I do think at this point that smaller land holders/homesteaders are more focused on this style of growing, vs the larger land owners that have invested so much more into the land/machines/seeds and push, push for the end crop yield results.

  2. Awesome FG! Finally! THIS is the “whatever we can all do” to slow, stop and eventually back up Global Climate Change!!
    Really looking forward to your reports: )

  3. Monetta says:

    I’m not sure climate gardens will catch on among non gardening folks but I hope urban friendly ideas like window gardens and become more popular

  4. candy says:

    Living in the country and having so much land to enjoy and take care has spoiled our family. We now encourage everyone that even if they just grow something in a pot that it is worth the time and effort. Just read an article about driveway container gardening. Look forward to learning more and more.

    • thanks Candy, I know what you mean those of us with land can at times not really understand that so many people live without land themselves. Very interesting on the driveway gardening, I think it will be a turning point when gardens/food production is allowed on front yards instead of like now where so many towns and cities have back yard gardens only allowed

  5. Marla says:

    Hi Valeria,
    More and more people are growing their own food in one way or the other or buying locally. I really don’t trust a lot of the produce in stores myself. I think its great that your focusing on the gardening for the coming year and looking forward to the post about compost and all that information. There is more informative out there than ever on how to grow food vertical gardens, patio garden etc. Have a healthy, happy & blessed Christmas and New Year.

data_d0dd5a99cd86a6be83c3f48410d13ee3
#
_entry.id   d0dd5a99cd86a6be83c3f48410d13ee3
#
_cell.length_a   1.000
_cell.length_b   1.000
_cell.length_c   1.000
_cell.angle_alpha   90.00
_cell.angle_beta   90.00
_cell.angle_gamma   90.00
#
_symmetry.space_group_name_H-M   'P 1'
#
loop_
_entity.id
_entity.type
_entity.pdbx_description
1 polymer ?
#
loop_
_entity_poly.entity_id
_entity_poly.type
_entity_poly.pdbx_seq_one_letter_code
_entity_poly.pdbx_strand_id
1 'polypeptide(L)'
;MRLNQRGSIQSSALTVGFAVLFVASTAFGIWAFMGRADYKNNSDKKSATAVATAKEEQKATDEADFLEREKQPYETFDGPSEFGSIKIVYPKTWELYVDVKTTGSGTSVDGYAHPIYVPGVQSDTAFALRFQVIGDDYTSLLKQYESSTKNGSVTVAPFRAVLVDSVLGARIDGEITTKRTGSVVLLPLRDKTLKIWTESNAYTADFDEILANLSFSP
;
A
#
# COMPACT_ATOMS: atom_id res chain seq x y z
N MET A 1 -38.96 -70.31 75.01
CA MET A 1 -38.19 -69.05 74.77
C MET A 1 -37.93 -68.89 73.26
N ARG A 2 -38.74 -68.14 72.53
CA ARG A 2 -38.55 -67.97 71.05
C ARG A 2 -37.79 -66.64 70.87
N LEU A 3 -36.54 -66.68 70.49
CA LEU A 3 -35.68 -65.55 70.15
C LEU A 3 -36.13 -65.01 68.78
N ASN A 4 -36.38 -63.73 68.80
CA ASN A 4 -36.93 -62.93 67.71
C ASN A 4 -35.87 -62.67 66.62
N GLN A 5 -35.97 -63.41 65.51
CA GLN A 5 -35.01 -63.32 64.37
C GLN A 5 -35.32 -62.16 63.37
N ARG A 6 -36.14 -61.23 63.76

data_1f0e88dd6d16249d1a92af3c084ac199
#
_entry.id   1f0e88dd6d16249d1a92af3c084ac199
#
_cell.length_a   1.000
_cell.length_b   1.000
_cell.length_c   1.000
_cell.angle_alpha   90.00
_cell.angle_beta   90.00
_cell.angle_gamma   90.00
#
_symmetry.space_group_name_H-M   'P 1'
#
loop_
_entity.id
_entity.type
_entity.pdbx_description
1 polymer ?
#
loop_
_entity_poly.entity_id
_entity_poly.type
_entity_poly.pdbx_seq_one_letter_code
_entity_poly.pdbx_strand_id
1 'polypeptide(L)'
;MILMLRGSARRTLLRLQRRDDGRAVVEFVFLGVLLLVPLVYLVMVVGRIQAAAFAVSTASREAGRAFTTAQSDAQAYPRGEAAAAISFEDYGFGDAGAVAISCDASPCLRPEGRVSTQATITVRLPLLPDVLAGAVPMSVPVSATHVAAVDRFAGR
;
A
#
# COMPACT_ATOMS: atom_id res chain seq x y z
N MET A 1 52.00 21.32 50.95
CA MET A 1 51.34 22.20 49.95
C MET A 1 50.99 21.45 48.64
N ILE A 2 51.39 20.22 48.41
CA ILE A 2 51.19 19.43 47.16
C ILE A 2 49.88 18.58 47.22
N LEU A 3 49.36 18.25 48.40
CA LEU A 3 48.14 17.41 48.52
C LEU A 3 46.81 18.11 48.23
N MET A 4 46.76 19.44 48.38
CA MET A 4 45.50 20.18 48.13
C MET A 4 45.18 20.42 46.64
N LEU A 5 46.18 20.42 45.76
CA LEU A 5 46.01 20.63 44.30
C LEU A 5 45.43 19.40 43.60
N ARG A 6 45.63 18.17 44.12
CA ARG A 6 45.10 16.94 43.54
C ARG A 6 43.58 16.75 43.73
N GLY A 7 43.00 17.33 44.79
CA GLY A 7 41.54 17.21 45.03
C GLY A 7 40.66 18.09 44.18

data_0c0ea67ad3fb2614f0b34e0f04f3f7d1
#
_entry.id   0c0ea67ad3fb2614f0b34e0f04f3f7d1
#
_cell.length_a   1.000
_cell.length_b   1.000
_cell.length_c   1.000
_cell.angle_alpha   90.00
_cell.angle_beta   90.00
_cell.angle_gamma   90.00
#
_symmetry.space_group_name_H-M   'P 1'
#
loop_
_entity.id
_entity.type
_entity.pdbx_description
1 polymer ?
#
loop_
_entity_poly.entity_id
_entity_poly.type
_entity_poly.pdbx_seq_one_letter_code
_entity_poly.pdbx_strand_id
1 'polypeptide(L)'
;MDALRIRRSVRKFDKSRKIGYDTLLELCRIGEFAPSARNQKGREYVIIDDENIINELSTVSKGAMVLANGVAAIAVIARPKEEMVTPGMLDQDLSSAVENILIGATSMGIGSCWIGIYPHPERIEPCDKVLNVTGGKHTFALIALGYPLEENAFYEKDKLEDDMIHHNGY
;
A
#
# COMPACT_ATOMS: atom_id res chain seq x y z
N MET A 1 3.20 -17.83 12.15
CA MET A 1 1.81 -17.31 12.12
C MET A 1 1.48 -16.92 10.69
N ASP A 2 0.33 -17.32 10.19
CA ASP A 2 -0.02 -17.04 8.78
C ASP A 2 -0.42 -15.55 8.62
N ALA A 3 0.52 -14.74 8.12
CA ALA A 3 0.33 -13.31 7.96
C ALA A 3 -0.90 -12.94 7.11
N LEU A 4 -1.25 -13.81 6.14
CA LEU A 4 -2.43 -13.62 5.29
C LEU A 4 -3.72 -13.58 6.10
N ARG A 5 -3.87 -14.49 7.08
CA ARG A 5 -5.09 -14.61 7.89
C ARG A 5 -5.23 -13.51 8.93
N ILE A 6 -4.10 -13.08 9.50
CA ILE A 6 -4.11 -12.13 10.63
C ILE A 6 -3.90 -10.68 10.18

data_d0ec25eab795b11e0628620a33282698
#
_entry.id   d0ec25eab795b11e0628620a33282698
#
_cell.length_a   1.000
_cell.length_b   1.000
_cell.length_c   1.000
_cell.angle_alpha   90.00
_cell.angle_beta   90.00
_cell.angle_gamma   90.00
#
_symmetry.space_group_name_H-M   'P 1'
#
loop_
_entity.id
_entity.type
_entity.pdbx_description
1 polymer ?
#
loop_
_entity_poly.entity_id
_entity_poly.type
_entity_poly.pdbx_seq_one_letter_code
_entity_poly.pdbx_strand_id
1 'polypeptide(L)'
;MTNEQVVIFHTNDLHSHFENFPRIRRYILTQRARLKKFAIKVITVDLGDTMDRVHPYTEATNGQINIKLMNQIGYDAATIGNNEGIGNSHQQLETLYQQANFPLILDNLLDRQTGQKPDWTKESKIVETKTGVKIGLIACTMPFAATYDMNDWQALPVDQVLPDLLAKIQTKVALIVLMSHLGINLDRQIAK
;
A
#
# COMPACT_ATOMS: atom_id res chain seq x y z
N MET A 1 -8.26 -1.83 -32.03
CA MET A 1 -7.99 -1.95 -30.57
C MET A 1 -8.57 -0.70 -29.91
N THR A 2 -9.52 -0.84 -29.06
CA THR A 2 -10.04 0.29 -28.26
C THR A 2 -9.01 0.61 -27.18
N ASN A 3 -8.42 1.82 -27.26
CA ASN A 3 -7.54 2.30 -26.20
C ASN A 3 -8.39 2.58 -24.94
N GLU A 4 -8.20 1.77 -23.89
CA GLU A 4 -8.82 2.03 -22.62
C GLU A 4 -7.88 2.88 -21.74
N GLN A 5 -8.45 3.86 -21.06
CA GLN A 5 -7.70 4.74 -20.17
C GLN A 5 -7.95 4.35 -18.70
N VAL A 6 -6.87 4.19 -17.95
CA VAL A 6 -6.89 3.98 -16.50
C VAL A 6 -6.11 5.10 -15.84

• Thanks Marla I do think its very important, I used to be much more focused on my own meat, milk, eggs and some veggies/fruit and then I would use u-pick and local producers for the larger amounts.. but slowly, I am coming to understand that I need to do all of it.. which can be a bit overwhelming but its also very freeing at the same time.

  6. I am already planning on doing a series on Victory Gardens today, and think this would be an excellent thing to promote. I’m with Marla – I dread having to buy items from the grocery store, especially with all the recalls lately. The more I can do here, the better I believe it will be for my family in the long run. Our ground was so over-tilled, over-fertilized and under-cared for, it has been a long haul trying to build it back up. But eventually, I will succeed!

    • Hi Julie, Nice idea on the Victory gardens and to link it though would be a very good thing. Sorry to hear about your working with under-cared for land.. I fully believe you will, I have lots of tips coming this year on building and improving soil 🙂

  7. Dianne Hadorn says:

    Thank you for this article. I feel the same way when it comes to shopping the market. We work really hard on our property to grow and raise as much of our food as well.

    The statistics are alarming I know. Once can only hope that more and more people catch on. Thank you again.

  8. homeandharrow says:

    Wow! I had actually never heard of regenerative gardening! I know, I must live under a rock! I will definitely be looking more into this term and philosophy (although it is pretty much what I’m doing, anyway!). Thank you for bringing it to my attention!

    • Its worth a read and a bit of study because while I fully and totally promote any kind of food growing.. from a single plant in a pot 🙂 its not the same thing as working to create carbon capture in the soil to help with climate change. Its crazy when you start to grasp just how much carbon we can pull out of the air and move into a stable way in our soil and I don’t mean in the first little bit of soil, I mean deep, they have in places been able to prove that it can go as deep as 200 feet where it can and that the carbon can be in the soil turned into minerals that they can feed the soil and though the soil plants, critters and of course us.